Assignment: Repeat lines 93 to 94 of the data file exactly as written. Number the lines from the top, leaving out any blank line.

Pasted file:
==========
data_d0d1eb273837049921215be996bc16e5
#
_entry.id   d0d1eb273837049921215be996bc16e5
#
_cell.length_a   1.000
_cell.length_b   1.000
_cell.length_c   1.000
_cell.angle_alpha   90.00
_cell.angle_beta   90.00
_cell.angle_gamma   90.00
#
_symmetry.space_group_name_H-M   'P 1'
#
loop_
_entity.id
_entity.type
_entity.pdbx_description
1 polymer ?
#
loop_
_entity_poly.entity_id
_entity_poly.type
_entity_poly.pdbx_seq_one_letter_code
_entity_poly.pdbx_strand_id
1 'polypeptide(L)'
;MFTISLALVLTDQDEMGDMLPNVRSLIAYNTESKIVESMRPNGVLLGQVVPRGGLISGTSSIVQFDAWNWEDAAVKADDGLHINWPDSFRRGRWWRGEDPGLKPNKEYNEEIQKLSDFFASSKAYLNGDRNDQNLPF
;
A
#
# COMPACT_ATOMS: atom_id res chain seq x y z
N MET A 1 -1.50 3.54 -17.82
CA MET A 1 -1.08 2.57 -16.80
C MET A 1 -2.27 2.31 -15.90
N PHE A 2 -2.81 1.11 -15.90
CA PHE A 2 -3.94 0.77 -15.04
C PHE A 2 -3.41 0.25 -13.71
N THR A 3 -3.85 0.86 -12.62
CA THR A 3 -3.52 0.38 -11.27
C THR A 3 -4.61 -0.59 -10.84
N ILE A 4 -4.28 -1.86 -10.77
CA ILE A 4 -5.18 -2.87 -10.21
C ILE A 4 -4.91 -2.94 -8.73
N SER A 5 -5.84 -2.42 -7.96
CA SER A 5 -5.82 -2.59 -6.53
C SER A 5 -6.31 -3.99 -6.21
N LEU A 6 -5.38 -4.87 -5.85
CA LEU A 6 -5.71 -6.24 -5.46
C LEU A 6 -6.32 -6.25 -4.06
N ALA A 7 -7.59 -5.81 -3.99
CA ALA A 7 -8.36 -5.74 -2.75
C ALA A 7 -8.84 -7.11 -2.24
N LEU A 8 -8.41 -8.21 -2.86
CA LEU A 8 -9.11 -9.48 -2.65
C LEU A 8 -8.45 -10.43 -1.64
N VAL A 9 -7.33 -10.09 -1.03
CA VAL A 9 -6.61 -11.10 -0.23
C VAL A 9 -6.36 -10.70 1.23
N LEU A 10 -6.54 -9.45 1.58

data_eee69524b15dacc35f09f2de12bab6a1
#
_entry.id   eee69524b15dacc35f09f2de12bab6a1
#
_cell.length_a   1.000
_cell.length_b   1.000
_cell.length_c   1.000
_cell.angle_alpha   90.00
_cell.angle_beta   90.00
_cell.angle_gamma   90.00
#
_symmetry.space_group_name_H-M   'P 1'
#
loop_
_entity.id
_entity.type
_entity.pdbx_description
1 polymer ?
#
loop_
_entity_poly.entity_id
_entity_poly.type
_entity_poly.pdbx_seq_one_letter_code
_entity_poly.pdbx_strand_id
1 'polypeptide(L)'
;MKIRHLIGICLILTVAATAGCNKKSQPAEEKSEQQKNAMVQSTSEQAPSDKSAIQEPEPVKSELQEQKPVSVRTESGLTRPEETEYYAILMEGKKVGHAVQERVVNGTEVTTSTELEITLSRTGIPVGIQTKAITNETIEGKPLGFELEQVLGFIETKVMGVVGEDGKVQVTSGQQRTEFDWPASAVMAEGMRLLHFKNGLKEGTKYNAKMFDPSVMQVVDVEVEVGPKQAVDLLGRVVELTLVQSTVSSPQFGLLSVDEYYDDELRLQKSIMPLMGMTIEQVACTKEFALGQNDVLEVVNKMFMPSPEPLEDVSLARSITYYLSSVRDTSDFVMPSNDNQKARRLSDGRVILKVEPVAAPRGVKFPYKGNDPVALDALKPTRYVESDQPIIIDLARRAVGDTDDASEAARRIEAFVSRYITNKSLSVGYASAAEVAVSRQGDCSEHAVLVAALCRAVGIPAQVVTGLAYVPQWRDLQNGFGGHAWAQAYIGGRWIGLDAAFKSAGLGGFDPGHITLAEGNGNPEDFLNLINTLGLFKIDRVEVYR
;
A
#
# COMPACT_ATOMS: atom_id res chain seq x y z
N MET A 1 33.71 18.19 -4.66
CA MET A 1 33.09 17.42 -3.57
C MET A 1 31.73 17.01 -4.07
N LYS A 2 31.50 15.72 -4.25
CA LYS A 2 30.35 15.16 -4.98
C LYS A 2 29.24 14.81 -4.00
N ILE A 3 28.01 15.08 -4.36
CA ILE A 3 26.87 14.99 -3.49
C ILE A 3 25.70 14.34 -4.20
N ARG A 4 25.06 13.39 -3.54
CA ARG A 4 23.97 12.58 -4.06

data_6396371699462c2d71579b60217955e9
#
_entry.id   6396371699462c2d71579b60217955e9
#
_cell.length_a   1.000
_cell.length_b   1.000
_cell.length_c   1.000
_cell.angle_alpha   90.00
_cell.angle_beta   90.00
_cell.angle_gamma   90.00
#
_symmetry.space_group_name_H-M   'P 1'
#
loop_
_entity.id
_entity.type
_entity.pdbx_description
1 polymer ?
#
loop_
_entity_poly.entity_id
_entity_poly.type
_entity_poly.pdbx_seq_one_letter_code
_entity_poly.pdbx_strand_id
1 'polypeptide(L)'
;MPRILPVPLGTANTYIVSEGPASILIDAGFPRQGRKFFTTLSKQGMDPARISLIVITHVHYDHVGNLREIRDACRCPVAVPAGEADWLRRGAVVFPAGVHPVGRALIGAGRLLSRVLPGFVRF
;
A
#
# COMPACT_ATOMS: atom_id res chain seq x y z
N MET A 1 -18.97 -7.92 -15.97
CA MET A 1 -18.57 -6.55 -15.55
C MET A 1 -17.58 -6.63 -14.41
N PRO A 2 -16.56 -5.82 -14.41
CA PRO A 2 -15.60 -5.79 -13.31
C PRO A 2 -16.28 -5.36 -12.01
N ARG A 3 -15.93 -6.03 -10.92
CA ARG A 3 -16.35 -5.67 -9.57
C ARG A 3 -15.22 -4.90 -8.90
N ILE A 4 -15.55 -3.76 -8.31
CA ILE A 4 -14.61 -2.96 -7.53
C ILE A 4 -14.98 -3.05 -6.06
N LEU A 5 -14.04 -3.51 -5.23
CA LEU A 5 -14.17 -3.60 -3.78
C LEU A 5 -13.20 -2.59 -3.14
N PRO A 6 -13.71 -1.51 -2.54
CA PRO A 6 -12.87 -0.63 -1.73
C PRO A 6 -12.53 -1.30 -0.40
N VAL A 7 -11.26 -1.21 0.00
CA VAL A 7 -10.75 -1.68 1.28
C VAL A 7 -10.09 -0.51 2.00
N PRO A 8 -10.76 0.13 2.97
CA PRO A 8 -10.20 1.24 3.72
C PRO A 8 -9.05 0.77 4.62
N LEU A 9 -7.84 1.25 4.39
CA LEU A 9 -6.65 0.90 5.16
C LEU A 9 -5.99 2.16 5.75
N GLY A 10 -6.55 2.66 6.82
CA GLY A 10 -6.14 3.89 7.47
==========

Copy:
CA LYS A 2 30.35 15.16 -4.98
C LYS A 2 29.24 14.81 -4.00